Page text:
Read Across America Day has been a day created by the National Education Association (NEA) to celebrate reading since 1998. The NEA chose the beloved Dr. Seuss’s birthday to get children excited about literacy and reading, much like a pep rally for football. So, we want to help cheer children on as they develop a love for reading and provide you with some easy, hands-on and fun actvities. We’ve gathered together our favorite crafts and ideas to engage your students and bring their reading to life on Read Across America Day. Continue reading →
By Kevin Gilmore, National Afterschool Association Next Generation 2017 Award Nominee
I started in afterschool as a participant in Big Brothers, Big Sisters when I was in middle school. By the time I was in high school, I was a co-lead in a K-5th grade after school program in a local church. I’ve always had a passion for working with young people. My first paid job was providing childcare for children in my neighborhood. Eventually, my passion for working with youth combined with my passion for culinary arts. I began teaching nutrition classes to the children in the program. When I was in college, I had the opportunity to serve as a youth leader for students in 4th-7th grades at a local church. We led the youth in arts, crafts, recreation and devotions.
After college, I felt a call on my life to move from Toledo, OH to Columbus, OH where I worked at the YMCA Summer Program. I began volunteering at Vineyard Columbus in the café – serving as the leader for the youth café volunteers. I gained employment with the café where one of my favorite times of the year was working with the summer program staff and their youth. I was offered a position with the Community Center’s after school and summer programs where I have led children in grades K-12 over the past four and a half years. I was asked to direct the high school program and have served in this position since 2015. Continue reading →
A Literacy Night is a great way to show how integrating literacy through physical activity is simple and can improve reading and writing abilities. You can work with classroom teachers, the PTO, and the community to put this event together. Here are a few physical activity ideas to include in the event to support your school’s efforts.
This company called the Alphabet Workout has a number of free and affordable activities that focus on teaching phonics and letters to young children struggling to learn this topic. One great activity to get exercise and improve the basics of reading at the same time is yoga. In this activity, a set of cards with letters on them correspond to different yoga poses. Each card has a picture of a child doing the pose on the front along with a short story about the pose on the back of the card for the teacher to read. Older students can read the story themselves as well as do the poses independently. Learn more about the benefits and how to incorporate yoga into your classroom. Continue reading →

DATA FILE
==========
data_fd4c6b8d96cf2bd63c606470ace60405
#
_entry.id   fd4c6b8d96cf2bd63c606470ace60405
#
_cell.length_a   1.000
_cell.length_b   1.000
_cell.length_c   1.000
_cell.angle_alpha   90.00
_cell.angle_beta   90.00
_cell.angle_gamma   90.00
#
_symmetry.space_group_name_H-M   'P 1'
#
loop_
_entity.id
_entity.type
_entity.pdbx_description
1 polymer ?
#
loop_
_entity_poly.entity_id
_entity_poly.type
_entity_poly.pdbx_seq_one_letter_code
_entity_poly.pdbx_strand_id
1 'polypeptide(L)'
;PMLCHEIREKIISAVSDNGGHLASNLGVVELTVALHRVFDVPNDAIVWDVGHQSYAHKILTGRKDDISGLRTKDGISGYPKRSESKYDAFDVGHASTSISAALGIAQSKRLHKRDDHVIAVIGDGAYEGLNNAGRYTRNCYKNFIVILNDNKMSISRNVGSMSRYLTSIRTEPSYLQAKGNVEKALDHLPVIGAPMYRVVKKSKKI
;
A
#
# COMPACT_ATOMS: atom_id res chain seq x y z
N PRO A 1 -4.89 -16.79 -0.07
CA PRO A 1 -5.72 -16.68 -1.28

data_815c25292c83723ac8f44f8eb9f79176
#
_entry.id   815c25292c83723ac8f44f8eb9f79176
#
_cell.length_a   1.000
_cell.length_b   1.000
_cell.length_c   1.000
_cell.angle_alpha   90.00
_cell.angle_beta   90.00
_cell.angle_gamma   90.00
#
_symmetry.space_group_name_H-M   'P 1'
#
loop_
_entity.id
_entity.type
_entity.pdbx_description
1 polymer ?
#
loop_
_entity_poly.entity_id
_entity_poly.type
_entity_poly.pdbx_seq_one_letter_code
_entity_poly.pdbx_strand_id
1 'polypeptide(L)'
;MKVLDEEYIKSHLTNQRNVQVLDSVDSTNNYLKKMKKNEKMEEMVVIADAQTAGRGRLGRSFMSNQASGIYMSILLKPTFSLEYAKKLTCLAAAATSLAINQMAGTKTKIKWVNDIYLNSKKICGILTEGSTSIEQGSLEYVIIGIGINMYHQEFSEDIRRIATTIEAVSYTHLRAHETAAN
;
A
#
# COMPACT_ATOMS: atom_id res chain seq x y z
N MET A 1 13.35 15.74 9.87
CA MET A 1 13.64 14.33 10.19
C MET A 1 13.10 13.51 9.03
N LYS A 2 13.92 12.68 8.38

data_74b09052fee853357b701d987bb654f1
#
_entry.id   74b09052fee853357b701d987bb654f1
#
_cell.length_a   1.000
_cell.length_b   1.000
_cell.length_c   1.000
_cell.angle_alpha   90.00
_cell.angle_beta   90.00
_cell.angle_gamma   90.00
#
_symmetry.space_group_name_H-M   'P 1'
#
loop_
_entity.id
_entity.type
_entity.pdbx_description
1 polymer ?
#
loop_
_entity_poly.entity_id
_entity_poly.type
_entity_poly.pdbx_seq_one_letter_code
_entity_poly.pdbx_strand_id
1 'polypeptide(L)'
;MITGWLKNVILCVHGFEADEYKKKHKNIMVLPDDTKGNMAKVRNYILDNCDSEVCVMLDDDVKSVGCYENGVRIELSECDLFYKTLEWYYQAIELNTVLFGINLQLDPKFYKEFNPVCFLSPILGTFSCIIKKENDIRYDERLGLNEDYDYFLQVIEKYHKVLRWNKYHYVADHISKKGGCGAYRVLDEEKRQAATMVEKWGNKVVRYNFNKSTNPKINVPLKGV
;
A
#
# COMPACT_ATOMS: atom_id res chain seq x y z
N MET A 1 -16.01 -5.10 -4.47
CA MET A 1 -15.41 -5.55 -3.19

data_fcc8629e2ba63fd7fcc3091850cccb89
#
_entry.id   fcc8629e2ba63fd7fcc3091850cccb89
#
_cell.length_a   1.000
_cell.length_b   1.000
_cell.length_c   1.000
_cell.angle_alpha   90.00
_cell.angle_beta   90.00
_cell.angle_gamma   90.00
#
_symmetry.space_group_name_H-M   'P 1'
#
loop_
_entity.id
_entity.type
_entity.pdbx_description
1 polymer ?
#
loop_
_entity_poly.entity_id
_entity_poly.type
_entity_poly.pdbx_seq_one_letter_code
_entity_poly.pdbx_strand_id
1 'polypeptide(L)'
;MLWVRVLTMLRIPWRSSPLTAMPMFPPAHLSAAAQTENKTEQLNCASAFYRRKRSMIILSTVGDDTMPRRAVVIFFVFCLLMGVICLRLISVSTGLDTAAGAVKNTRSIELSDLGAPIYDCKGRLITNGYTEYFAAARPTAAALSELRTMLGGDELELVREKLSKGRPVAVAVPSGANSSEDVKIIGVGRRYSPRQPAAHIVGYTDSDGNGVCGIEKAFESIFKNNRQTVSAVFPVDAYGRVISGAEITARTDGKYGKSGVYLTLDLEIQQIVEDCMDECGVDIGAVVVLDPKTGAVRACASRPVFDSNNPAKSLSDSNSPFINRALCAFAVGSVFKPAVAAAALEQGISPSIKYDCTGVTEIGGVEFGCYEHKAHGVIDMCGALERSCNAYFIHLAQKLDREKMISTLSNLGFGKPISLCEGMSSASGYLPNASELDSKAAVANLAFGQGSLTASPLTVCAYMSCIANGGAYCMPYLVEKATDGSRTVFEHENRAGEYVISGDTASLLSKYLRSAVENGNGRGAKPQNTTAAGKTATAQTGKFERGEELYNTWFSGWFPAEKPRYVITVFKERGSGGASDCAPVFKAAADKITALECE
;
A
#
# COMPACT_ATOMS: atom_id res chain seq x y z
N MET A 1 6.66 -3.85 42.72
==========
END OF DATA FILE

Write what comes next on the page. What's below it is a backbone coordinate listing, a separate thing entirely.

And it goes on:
Building strong literacy and language skills is so important. They are what forms the basis for learning in all subjects. With effective instruction and literacy development in early childhood education classrooms, teachers and educators can have a substantial impact on these skills.
With many schools and districts focused on increasing literacy skills right now, we turned to our friends at Steps To Literacy to help us gather the best support tools to help you. Steps to Literacy specializes in curating customized classroom libraries based on reading levels, genres, topics and specific students’ needs. The expertise they have developed from providing thousands of teachers with literacy solutions has led them to develop some exclusive support materials for the classroom. Back in July, S&S brought on a handful of our favorites. We are excited to take a closer look at them below and share with you how you can use them in your classroom. Continue reading →
In this wonderful story about words and reading, a little yellow bird teaches a dog named Rocket the alphabet. Soon he discovers the joy of using letters to make words and reading stories all by himself!
Recommended Ages: Grades 1 – 2
Gather the class on the rug to introduce How Rocket Learned to Read. As a whole class do a picture walk of the story. The teacher can model how to do a picture walk or students can volunteer to say what they notice about the pictures.
During the picture walk, introduce new vocabulary such as marvel and captivated. Write the new words on chart paper.
After the picture walk, read the story to the class.